I’ve been getting myself into “real developer” kind of stuff lately; somewhat inspired by a welder turned developer friend and partly by the number of awesome “open development projects that are going on right now.
In astronomy the workhorse codebases for analyzing data have either been hosted at the HEASARC, or they’re developed on a mission-by-mission basis. The code is almost always developed by a small (N\< 5) number of people, one or two of which may actually be real programmers. Then it’s published and left alone. For good reason; most of the programmers are actually scientsts who’d rather be looking for giant alien megastructures rather than maintaining ancience code.
There are plenty of examples in the HEASARC code base where I’ve found an example of
FORTRAN code (yes,
FORTRAN) that I rely on during most of my analysis that hasn’t been touched since 1994. In a wide variety of cases, this is totally fine. But in some it’s getting to the point where things that are common place in modern operating systems (like having a path 30 characters long) clash with the self-documenting code (which may only be able to store paths of 24 characters). Possibly no more?
There are rumors that the HEASARC is going to be moving over to github instead of using the current version control (CVS). Which is fantastic.
There is an awesome community of people out there who are taking advantage of modern programming styles and techniques that simply weren’t possible ten years ago (#astrohackweek I’m looking at you). Things like astropy and sunpy are being actively developed at such a pace that I actually had to turn off my “Watched” flag on github because my email was getting spammed. Which is also awesome.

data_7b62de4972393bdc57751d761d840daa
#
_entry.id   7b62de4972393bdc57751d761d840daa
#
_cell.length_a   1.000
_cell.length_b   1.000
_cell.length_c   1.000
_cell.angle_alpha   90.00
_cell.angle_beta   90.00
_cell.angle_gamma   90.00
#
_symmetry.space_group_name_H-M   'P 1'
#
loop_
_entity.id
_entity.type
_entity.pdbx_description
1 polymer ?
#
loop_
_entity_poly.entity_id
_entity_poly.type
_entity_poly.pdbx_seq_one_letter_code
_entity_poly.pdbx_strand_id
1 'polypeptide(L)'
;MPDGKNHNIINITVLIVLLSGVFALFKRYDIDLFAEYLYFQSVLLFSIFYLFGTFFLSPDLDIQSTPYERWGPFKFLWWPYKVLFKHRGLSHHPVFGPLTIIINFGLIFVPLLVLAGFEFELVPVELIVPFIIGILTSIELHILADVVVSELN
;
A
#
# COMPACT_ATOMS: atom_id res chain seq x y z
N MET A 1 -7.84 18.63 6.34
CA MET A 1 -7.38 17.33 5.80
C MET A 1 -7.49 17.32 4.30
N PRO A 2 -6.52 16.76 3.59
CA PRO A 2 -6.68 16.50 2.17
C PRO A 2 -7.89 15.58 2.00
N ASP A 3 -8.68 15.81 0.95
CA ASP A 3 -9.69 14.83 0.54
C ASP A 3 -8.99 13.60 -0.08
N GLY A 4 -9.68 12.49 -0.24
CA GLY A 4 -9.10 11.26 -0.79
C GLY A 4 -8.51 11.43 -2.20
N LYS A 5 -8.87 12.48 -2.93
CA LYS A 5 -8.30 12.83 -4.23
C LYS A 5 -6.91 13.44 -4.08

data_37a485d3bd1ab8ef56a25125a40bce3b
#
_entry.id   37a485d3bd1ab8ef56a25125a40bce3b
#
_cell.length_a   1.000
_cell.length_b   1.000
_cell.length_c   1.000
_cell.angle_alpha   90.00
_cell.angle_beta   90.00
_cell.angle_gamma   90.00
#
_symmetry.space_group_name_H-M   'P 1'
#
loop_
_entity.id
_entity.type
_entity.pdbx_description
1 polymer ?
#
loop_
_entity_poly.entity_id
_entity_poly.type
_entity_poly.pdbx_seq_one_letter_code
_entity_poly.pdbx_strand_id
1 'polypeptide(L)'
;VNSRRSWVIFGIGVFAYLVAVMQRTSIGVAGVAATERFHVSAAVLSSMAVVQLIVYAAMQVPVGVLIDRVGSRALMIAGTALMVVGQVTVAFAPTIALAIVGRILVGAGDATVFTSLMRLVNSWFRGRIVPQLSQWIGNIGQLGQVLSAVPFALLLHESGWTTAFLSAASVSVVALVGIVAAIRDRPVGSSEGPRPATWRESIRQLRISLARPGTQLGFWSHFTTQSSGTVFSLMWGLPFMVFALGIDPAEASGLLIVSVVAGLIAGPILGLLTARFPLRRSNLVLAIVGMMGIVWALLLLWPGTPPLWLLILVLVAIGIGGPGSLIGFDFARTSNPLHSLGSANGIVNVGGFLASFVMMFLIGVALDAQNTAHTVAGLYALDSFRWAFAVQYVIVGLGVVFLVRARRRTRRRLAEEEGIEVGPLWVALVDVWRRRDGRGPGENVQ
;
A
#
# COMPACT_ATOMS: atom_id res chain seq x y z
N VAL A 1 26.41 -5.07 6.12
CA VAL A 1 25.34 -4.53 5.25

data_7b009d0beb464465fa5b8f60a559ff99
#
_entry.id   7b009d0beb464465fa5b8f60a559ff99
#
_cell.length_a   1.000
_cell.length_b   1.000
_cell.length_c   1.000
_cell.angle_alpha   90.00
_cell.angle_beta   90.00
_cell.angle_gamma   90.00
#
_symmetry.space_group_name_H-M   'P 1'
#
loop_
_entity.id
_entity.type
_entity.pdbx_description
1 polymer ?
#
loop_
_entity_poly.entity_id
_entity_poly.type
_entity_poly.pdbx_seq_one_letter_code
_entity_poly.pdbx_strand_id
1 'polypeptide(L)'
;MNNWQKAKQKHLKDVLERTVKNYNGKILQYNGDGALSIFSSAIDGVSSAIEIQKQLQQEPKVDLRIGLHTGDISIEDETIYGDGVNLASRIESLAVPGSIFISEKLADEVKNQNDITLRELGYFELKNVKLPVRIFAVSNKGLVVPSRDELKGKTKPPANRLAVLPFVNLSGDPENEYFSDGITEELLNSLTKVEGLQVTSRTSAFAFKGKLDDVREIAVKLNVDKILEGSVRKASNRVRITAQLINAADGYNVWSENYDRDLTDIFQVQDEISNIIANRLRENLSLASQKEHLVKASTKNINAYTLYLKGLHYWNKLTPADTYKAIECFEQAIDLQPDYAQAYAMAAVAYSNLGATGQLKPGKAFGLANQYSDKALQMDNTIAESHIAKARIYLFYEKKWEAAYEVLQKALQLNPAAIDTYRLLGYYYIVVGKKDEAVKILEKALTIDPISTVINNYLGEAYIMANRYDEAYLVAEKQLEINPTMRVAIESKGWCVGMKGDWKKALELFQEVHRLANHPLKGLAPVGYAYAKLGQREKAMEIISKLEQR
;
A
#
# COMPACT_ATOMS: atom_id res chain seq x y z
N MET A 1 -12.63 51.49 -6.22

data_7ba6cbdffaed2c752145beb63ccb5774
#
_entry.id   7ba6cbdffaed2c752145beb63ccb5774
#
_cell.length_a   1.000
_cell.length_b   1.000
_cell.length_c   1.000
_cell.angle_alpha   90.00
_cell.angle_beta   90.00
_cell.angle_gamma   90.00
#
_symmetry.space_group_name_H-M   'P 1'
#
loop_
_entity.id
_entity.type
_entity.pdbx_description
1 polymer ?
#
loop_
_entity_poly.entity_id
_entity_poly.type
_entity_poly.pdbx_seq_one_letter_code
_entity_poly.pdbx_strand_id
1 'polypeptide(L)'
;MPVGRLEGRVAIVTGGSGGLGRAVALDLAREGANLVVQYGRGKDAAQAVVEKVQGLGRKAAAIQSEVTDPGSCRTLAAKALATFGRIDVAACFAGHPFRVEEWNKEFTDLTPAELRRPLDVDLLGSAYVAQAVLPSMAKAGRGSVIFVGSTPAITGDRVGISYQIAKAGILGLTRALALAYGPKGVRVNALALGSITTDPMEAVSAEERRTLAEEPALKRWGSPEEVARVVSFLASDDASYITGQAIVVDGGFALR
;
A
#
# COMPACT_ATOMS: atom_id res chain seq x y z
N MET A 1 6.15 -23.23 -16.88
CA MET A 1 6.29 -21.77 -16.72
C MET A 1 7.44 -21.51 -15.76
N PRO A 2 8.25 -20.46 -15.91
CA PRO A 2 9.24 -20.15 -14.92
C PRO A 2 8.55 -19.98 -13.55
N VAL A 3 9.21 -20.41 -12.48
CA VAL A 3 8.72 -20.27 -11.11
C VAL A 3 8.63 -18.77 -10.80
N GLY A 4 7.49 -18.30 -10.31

All of this has gotten me to dust off old code (which has been on gitHub but hasn’t been maintained at all) and really take the half an hour to update the documentation, clean up the codebase, release a new version, etc.
This has led me to the lede (which I have sufficiently buried down here).
Markdown is awesome.
I’m writing this post entirely in Markdown for the first time (I really like the developer who makes DeskPM, which is what I’m using here). I’m going to try to restrain myself from cleaning it up at all in my WordPress blog interface; we’ll see how that goes.
At the same time I’m writing this and relatively effortlessly I’m also continuing to fight with LaTeX to try to make it do what I want it to do. The difference is stark; in principle, it would be nice if we really could just write papers in some pretty interface (like Authorea) and just leave it up to someone who actually gets paid to make sure that the right number of figures show up on each page. Maybe someday…
For now, I’m going to enjoy my writing.